Does Apple Owe You Money?

The tech giant is refunding millions to parents for errant in-app purchases made by kids.

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If you let your kids play with some “free” apps on your iPhone and iPad, and then found out your child racked up hundreds (and sometimes thousands) of dollars in app fees, you’re not alone.

Parents like me received an email from Apple this week, explaining that we could be eligible for refunds for kids’ purchases. The email says:

We’ve heard from some customers that it was too easy for their kids to make in-app purchases. As a result, we’ve improved controls for parents so they can better manage their children’s purchases, or restrict them entirely. Additionally, we are offering refunds in certain cases.

The Federal Trade Commission reportedly received thousands of complaints about children’s in-app purchases from the Apple App Store. According to Reuters, the in-app purchase totals were far from chump change.

The FTC said Apple had received tens of thousands of complaints about unauthorized purchases, including one for $2,600 on the “Tap Pet Hotel” app. Other consumers complained that their children spent $500 or more on other child-oriented apps, the FTC said.

Apple’s refund offer is part of a settlement with the FTC, in which the tech giant agreed to refund a minimum of $32.5 million to customers, the Chicago Tribune said. In addition, the FTC is requiring that Apple revise its billing practices to make sure that in-app purchases have “informed consent from consumers,” the Trib said.

Are you eligible for a refund? You can review your in-app purchases by logging into iTunes and clicking on “view your Purchase History.” Use this link to submit your refund request to Apple. In the details section, enter “Refund for In-App Purchases made by a minor.” Requests for refunds must be submitted to Apple by April 15, 2015.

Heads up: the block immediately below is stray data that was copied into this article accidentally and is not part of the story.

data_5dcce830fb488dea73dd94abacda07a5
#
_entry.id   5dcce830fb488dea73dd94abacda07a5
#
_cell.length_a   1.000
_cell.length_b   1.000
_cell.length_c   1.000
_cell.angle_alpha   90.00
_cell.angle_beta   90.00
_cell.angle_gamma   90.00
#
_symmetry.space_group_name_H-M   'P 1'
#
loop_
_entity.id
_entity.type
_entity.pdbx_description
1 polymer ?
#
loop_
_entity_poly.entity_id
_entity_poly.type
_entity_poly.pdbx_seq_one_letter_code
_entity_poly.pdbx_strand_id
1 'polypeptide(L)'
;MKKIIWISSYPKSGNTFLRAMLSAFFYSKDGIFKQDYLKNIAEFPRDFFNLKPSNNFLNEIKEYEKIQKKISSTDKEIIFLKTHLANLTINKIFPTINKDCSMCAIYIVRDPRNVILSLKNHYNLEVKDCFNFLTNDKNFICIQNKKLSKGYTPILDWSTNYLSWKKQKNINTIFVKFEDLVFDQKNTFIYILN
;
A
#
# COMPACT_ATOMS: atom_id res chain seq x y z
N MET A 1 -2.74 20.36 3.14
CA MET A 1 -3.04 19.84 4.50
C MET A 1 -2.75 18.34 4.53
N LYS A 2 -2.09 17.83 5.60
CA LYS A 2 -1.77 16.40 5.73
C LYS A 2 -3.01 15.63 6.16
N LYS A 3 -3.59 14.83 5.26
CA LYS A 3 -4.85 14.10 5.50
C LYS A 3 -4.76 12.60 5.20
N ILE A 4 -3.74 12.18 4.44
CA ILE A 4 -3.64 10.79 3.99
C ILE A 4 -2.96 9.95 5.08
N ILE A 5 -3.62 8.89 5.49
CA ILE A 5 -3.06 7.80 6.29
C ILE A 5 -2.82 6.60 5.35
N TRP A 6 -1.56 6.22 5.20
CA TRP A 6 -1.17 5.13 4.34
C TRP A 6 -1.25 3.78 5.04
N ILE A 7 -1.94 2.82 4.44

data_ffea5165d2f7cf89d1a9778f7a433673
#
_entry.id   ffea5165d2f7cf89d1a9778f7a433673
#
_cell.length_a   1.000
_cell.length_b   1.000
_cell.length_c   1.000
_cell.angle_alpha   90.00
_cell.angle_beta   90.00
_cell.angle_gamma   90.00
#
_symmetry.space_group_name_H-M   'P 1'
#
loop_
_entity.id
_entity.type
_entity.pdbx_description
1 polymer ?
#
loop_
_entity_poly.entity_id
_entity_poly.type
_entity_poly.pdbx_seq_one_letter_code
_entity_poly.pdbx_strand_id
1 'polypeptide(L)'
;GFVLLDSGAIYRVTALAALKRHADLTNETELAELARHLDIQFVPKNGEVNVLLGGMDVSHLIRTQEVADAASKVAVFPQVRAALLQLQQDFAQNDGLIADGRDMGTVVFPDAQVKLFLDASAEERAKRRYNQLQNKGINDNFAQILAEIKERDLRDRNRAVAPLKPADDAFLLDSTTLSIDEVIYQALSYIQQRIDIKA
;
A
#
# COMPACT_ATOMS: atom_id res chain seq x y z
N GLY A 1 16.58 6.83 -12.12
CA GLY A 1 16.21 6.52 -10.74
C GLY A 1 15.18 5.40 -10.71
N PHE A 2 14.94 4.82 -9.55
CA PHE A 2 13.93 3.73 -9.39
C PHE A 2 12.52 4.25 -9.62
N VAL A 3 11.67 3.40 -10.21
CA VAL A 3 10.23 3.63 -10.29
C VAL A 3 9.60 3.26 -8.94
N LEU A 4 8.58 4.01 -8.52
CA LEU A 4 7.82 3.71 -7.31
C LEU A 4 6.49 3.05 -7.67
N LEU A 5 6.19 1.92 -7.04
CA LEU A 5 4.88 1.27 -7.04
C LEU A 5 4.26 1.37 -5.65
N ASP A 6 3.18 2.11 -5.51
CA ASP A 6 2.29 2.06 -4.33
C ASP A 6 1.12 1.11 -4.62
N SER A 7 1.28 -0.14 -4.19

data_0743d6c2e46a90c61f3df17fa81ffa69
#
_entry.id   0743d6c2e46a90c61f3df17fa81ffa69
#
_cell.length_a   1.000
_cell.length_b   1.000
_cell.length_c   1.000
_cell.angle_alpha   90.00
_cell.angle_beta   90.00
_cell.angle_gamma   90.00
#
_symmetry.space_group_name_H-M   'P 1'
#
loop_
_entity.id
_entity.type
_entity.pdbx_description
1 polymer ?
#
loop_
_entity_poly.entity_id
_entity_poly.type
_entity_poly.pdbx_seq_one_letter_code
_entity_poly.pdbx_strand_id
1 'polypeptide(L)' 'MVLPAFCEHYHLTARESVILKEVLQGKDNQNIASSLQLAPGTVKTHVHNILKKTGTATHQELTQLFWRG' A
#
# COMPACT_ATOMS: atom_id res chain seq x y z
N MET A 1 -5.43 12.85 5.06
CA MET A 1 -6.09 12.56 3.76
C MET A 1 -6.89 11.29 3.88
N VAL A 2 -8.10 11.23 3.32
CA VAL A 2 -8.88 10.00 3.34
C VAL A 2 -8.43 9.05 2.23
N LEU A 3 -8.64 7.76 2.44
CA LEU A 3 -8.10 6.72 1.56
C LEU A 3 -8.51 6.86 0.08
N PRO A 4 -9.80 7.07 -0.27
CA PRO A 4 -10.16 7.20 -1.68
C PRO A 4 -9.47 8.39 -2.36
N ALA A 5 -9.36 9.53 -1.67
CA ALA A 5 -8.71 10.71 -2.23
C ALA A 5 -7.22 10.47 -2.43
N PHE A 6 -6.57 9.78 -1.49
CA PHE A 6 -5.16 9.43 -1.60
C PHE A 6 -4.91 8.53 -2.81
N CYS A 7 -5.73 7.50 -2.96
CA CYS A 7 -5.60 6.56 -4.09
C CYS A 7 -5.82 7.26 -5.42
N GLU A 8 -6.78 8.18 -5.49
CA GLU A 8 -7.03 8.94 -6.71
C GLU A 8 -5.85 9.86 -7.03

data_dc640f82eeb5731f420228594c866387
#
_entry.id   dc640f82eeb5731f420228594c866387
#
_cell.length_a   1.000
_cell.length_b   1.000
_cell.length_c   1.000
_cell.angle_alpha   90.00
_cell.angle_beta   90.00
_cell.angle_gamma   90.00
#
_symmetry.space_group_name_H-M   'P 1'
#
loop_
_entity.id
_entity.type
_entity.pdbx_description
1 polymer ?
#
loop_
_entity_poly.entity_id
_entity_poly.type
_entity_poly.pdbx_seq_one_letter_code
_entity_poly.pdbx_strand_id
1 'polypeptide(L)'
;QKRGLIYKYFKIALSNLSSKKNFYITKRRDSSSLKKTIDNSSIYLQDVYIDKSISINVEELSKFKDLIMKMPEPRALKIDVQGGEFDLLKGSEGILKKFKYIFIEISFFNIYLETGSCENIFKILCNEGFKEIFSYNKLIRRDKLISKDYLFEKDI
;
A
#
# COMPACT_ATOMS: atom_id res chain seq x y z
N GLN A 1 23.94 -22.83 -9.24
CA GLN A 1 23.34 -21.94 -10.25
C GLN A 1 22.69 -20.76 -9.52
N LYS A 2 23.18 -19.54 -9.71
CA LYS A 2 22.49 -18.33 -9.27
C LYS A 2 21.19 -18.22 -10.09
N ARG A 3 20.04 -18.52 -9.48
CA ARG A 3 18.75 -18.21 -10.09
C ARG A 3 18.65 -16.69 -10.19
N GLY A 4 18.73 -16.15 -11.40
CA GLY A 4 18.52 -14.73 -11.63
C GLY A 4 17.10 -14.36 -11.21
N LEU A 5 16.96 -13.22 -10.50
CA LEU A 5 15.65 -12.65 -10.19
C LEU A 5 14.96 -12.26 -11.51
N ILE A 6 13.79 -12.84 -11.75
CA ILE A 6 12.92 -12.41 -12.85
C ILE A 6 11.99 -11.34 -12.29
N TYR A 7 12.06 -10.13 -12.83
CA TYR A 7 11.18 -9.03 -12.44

And if you want to ensure that your kids don’t make unauthorized purchases on your iPhone in the future, NBC News said to follow these few simple rules.

  • Don’t allow in-app purchases. Disable the feature that allows you to make in-app purchases by going to Settings, General, Restrictions, In-App Purchases, and then disable it. You’ll have to set a passcode to do this; make sure to keep it private.
  • Grace period. There is a 15-minute window after you make a purchase where you don’t have to enter a passcode to make another purchase. Disable this grace period by going to General, Restrictions, Enable Restriction, enter a passcode, then Require Password, and select Immediately. Now you’ll have to enter your passcode every time you make a purchase.
  • Secret password. Keep your password private. If your child asks to make a purchase, you can enter the password yourself.

My 3-year-old plays games on an iPod Touch, iPhone and iPad. She hasn’t made any unauthorized purchases, but it’s not for lack of trying. She doesn’t know our passwords. I also set my phone to disallow in-app purchases. I prefer to pay a nominal fee upfront when downloading an app for her, rather than getting her a “free” game that has locked features that require you to pay.

Has your child made in-app purchases without your permission or knowledge? Share your experiences below or on our Facebook page.

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